Please: while enjoying the WWA Abrams property, please haul in any garbage that you find, or you create. There are no garbage or recycling containers on the property, and it is incumbent on all of us to take the initiative to help clean up any extraneous wrappers, shell hulls, or other garbage that might occur. Help us keep this property a shining example of what outdoors minded people can do together!
There are large format maps posted at both the north and south parking lot areas, near the trail heads, as well as the property rules. Additionally, you can easily download and print your own, here, using these tools:
WWA Abrams Project Property Map 1.25.16
Disabled accessibility features:
There are two hard-surface parking lots, which each have designated disabled-reserved parking spots, and an observation platform found adjacent to the northern access point, which is designed for roll-on access, as well as approximately 1/2 mile of hard surface trail extending from the north access, and 1/4 mile extending from the south access. As of the the end of 2015, there are three accessible waterfowl hunting blinds to access the mitigation pond area, and two enclosed accessible deer/turkey hunting blinds, which are each positioned near their own food plots, for attracting wildlife. All of these facilities are found along the pathway which extends from the northern parking lot. In 2016, we anticipate adding several addition deer/turkey blinds, to be reached from trail spurs, which will be added to the main trail recently constructed, which extends north, from the southern parking lot, into the wooded upland area of the property, off Oak Orchard Road. All blinds are first come, first serve, with the expectation that if someone comes after you, who has greater physical need for the blind than you do, you’ll vacate your spot, so they may be able to utilize the blind.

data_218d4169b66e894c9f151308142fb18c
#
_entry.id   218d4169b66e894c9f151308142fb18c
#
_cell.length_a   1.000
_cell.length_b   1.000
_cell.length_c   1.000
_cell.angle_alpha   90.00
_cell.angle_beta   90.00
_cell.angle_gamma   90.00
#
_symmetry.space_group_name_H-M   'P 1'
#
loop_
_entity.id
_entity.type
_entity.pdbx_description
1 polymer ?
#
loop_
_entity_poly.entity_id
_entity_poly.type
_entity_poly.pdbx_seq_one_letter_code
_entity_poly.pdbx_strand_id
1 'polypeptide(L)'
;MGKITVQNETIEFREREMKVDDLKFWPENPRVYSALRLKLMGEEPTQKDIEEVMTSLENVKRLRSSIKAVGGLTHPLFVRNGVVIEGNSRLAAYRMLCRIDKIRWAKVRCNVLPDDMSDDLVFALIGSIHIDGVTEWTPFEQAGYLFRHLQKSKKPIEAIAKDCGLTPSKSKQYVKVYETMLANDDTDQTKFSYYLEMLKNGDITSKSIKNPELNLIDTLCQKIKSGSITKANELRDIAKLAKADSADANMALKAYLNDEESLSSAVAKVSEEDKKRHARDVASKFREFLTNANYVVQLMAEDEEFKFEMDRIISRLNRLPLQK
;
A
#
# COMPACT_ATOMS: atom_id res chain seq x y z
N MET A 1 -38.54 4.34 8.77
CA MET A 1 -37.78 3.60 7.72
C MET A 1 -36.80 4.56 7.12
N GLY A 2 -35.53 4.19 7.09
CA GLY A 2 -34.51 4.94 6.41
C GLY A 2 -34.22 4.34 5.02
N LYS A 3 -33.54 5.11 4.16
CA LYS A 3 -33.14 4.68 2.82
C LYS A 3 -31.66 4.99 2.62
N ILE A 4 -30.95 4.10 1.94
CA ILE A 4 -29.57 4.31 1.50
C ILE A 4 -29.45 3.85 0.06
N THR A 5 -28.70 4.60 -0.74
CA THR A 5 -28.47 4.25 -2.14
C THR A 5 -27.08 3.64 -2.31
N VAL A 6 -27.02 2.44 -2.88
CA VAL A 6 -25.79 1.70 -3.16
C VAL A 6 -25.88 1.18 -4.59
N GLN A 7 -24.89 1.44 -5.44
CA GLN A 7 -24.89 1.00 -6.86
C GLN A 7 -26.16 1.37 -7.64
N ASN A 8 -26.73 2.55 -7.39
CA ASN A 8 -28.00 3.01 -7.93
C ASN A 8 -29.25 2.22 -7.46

The Abrams project property is available to educators for a variety of outside-the-classroom study opportunities. We have hosted groups from grade-school age, through middle & high school students, as well as Boy Scout troops and college students from Fox Valley Technical College. With the mix of wetland, upland, and forested habitats, including three areas featuring intensive managment practices: an area adjacent to Brookside Creek, which has been restored for northern pike spawning purposes, an area north of Oak Orchard road, which has been cleared with a forestry mower to provide improved habitat for woodcock, and a wetland scrape project, built in the south west corner of the property, there is no shortage of different landscapes for learners to explore. For more information on how you might utilize the property in your outdoor learning plans, please feel free to contact us at email@example.com.
Friends of Abrams:
In May of 2019 WWA put out the call to those interested in creating a Friends of Abrams group to assist the organization in moving forward into Phase 5 of the project. Read all the details here.